FIRST, YOU CRY

By DANNY MINTON

The date was sometime in January 1966 when I lay in bed, alone in a hospital room at Baylor medical center, encased in a body cast that engulfed the upper half of my body. I had been in the hospital over a month after breaking a vertebra in my neck. It didn’t hurt when it happened, and there was little pain. But lying there, in that room alone, for the first time in over a month, I cried. The idea of being like this for another six weeks was overwhelming. That was the only time I cried during that six-month recovery.

I do not remember the day or month that the principal came to my class and told me I had a call in the office. He took over my class, and I went to the phone to receive devastating news from my wife. Our newborn adoptive child was going to be severely handicapped due to brain damage. Kathy picked me up at school a short time later, and we drove down a side street pulled over to the side of the road and cried.

I have sat in a room where people in tears have shared their relationship struggles. Some have been marriages that are breaking, others have been boyfriend or girlfriend pains, and others have been over a child who has made the wrong choices in his or her life.

I am asked to perform the memorial service for many people who have passed. It comes as no surprise that the first thing people do when a loved one passes is to cry. In most cases, when someone finds out they have cancer or some other life-threating disease, the first thing they do is tear up and silently cry within themselves.

If you stop to think about it, the first thing we do in this world is cry. We are brought naked, wet, and cold into a world with which we are unfamiliar, pulled from a warm, safe, and secure environment. The first thing everyone in the room expects of us is to cry. For a while, that’s all we do, cry. We cry when we are hungry. We cry when we are wet. We cry when we are cold. We cry when we’re angry. We cry when we want to be loved.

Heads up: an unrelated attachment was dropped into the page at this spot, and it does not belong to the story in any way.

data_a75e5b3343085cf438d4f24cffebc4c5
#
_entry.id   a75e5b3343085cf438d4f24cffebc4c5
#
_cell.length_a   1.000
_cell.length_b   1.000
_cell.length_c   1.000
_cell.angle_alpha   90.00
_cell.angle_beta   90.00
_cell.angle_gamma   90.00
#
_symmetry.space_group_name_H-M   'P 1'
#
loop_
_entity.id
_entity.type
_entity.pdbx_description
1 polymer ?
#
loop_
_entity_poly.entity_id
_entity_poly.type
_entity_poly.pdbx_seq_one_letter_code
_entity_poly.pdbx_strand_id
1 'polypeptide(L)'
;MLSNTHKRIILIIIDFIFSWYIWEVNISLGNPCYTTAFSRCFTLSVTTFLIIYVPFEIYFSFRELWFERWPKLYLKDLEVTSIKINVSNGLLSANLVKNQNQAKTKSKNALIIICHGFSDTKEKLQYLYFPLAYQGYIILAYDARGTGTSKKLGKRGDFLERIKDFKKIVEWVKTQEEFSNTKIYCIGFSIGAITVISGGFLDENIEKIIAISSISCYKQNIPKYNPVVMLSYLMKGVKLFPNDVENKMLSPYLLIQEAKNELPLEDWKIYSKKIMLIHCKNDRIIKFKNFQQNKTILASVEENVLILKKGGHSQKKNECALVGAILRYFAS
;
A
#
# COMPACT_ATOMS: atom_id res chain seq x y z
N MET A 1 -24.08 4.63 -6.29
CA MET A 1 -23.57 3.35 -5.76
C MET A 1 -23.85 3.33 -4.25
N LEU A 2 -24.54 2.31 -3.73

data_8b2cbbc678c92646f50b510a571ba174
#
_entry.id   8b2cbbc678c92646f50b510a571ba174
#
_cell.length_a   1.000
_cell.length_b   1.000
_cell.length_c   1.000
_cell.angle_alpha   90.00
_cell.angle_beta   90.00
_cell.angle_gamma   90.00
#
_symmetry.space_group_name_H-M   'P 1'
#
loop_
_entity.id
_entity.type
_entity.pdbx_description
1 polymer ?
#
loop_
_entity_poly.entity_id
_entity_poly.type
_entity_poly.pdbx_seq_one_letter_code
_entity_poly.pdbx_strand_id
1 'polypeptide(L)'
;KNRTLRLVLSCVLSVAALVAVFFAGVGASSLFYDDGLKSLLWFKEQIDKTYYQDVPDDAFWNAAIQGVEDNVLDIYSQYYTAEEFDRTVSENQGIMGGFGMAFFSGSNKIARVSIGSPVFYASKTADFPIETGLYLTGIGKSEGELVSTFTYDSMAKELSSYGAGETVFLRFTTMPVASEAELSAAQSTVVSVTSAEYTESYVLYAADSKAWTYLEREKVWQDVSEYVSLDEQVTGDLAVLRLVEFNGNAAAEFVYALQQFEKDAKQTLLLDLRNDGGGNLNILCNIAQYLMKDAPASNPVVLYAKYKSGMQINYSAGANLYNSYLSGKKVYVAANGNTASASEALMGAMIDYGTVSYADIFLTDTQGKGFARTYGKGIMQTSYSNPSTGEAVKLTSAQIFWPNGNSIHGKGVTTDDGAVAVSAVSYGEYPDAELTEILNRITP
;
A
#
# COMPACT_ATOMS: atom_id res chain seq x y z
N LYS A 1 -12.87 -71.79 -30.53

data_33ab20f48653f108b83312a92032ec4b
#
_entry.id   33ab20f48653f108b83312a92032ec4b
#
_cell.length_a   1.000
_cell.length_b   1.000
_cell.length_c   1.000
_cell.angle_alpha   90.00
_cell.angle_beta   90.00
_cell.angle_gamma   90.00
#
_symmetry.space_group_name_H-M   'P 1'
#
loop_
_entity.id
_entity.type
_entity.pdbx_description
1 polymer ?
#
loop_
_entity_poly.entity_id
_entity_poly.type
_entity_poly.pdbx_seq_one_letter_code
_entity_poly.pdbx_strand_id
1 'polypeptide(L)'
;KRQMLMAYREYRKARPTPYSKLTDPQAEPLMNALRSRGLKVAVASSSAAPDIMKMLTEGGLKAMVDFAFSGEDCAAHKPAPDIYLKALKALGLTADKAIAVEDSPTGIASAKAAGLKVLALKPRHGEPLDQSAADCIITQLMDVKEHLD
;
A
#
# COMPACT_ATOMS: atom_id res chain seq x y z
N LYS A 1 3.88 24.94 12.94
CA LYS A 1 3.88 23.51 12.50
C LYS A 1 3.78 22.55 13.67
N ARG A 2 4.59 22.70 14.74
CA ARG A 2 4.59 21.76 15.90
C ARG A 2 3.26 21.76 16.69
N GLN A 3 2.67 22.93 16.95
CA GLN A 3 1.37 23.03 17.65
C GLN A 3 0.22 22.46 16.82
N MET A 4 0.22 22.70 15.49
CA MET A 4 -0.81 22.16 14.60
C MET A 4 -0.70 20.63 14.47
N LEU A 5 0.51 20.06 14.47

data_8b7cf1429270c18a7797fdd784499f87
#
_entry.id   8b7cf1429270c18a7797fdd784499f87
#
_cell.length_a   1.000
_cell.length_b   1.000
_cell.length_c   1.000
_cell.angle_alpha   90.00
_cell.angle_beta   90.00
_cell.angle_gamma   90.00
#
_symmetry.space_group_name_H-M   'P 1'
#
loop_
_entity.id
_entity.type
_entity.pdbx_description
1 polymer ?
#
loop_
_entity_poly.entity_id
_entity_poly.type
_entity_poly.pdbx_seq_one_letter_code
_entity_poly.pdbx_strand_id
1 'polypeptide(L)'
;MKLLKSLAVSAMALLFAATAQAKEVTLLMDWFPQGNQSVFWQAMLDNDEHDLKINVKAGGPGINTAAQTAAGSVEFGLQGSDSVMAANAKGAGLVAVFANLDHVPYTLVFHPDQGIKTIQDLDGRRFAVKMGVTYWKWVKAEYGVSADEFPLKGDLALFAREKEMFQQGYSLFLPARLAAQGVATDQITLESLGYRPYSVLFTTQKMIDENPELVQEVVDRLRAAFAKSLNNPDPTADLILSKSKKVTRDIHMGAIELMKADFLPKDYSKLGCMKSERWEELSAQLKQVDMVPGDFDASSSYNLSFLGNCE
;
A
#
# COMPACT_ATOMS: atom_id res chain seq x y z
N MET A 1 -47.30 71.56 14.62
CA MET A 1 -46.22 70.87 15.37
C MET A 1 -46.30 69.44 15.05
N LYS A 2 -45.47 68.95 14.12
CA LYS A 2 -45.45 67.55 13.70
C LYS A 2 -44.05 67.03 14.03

It’s natural and healthy to cry. It relieves the stress and tension that builds up when life isn’t going the way we expected. It’s a response that allows us to express our immediate feelings. It clears our minds and can allow us to move on to the next step.

First, we cry, and that’s good. Then we can take a tissue, wipe our eyes, clear our nose, take a sip of water, then lean back with a clear mind. Now what? At this point, we have a choice to make. Do we remain in a state of depression, or do we look at how we can move forward? It doesn’t mean we won’t cry again, we probably will. However, if we focus on what needs to be done to make life return, we can learn that the things that hurt us now, can, in the end, make us stronger.

I missed out on several things with a broken neck, but I didn’t let it keep me from enjoying my senior year in high school. With the support of friends and loved ones, I made it without ever again feeling sorry for myself.

Our son’s doctor advised us to give him back to the adoption agency since it hadn’t been finalized. We decided if he had been our natural child, we couldn’t do that so we decided to remain his parents come what may come. There were numerous tears over the years, but the joys outweighed them all.

As I comb through God’s word, I see many great men and women who have cried. Jacob wept when he thought Joseph died from being attacked by wild animals. Joseph wept when he saw his brothers after so many years. Naomi, Orpah, and Ruth wept when they parted. David wept, Samuel wept, Hannah wept, Hezekiah wept, Mary and Martha wept, the disciples wept, and even Jesus wept. There are times we all cry, and that’s okay.

The most important thing is that after we have had our time to weep that we get up and move on the best we can. We may have no idea what the next hour, day, or month will bring, but when we join our tears with prayers for strength from God, we can make it through those times. While tears help to clear our hearts, our prayers help to clear our minds and remind us that we are not alone. No matter what we are going through in life, God is right beside us, and if we allow him to, he will hold us up and dry our tears with the hope that he has to offer.

I’ve cried a lot over the years, from Baylor delivery room many years ago to this week hurting for some who were struggling with life challenges. There will be many more tears as the days and weeks move swiftly through time. But I know that no matter how low I may get, no matter how many tears I cry, in whatever situation I find myself, I am not alone. Jesus promised his followers that he would send a comforter to be with them after he left. Although I cannot see him, I know he is there because of the promise of my savior.

So, go ahead and cry, it’s okay, it’s natural, it’s human. However, don’t forget that we often must cry today in order to see with our hearts what lies ahead tomorrow.

Danny Minton is Pastoral Minister and Elder at Southern Hills Church of Christ

 

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